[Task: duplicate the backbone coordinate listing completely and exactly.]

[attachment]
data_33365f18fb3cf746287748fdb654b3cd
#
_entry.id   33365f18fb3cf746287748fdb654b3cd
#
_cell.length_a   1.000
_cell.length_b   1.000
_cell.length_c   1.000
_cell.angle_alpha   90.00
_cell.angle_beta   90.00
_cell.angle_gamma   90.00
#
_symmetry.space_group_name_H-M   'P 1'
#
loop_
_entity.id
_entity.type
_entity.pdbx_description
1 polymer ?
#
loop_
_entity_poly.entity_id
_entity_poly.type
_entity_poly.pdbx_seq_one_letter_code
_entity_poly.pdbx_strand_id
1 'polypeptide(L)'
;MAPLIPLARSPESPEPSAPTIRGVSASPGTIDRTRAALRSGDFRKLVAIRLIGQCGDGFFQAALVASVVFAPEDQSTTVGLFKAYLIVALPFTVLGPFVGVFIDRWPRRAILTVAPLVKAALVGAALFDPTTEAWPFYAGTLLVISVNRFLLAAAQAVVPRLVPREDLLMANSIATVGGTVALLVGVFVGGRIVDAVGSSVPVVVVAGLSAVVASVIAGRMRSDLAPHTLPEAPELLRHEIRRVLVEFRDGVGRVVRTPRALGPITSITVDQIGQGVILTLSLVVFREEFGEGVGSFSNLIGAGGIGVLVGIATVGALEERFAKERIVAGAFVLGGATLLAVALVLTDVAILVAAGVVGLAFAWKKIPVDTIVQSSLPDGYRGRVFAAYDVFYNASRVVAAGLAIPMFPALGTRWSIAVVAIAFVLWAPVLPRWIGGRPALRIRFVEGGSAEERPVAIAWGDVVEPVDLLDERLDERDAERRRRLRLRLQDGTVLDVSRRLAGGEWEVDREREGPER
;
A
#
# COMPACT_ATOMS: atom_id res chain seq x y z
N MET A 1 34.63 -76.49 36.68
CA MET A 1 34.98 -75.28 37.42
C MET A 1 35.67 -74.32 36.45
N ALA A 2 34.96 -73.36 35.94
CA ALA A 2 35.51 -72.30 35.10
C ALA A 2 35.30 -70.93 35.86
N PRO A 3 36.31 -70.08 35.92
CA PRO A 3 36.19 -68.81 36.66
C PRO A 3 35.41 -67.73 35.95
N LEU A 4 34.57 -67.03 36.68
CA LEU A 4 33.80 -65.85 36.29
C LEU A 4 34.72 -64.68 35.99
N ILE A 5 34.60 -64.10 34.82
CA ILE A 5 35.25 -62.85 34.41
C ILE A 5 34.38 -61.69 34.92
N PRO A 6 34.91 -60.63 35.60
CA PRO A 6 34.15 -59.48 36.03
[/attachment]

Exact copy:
data_33365f18fb3cf746287748fdb654b3cd
#
_entry.id   33365f18fb3cf746287748fdb654b3cd
#
_cell.length_a   1.000
_cell.length_b   1.000
_cell.length_c   1.000
_cell.angle_alpha   90.00
_cell.angle_beta   90.00
_cell.angle_gamma   90.00
#
_symmetry.space_group_name_H-M   'P 1'
#
loop_
_entity.id
_entity.type
_entity.pdbx_description
1 polymer ?
#
loop_
_entity_poly.entity_id
_entity_poly.type
_entity_poly.pdbx_seq_one_letter_code
_entity_poly.pdbx_strand_id
1 'polypeptide(L)'
;MAPLIPLARSPESPEPSAPTIRGVSASPGTIDRTRAALRSGDFRKLVAIRLIGQCGDGFFQAALVASVVFAPEDQSTTVGLFKAYLIVALPFTVLGPFVGVFIDRWPRRAILTVAPLVKAALVGAALFDPTTEAWPFYAGTLLVISVNRFLLAAAQAVVPRLVPREDLLMANSIATVGGTVALLVGVFVGGRIVDAVGSSVPVVVVAGLSAVVASVIAGRMRSDLAPHTLPEAPELLRHEIRRVLVEFRDGVGRVVRTPRALGPITSITVDQIGQGVILTLSLVVFREEFGEGVGSFSNLIGAGGIGVLVGIATVGALEERFAKERIVAGAFVLGGATLLAVALVLTDVAILVAAGVVGLAFAWKKIPVDTIVQSSLPDGYRGRVFAAYDVFYNASRVVAAGLAIPMFPALGTRWSIAVVAIAFVLWAPVLPRWIGGRPALRIRFVEGGSAEERPVAIAWGDVVEPVDLLDERLDERDAERRRRLRLRLQDGTVLDVSRRLAGGEWEVDREREGPER
;
A
#
# COMPACT_ATOMS: atom_id res chain seq x y z
N MET A 1 34.63 -76.49 36.68
CA MET A 1 34.98 -75.28 37.42
C MET A 1 35.67 -74.32 36.45
N ALA A 2 34.96 -73.36 35.94
CA ALA A 2 35.51 -72.30 35.10
C ALA A 2 35.30 -70.93 35.86
N PRO A 3 36.31 -70.08 35.92
CA PRO A 3 36.19 -68.81 36.66
C PRO A 3 35.41 -67.73 35.95
N LEU A 4 34.57 -67.03 36.68
CA LEU A 4 33.80 -65.85 36.29
C LEU A 4 34.72 -64.68 35.99
N ILE A 5 34.60 -64.10 34.82
CA ILE A 5 35.25 -62.85 34.41
C ILE A 5 34.38 -61.69 34.92
N PRO A 6 34.91 -60.63 35.60
CA PRO A 6 34.15 -59.48 36.03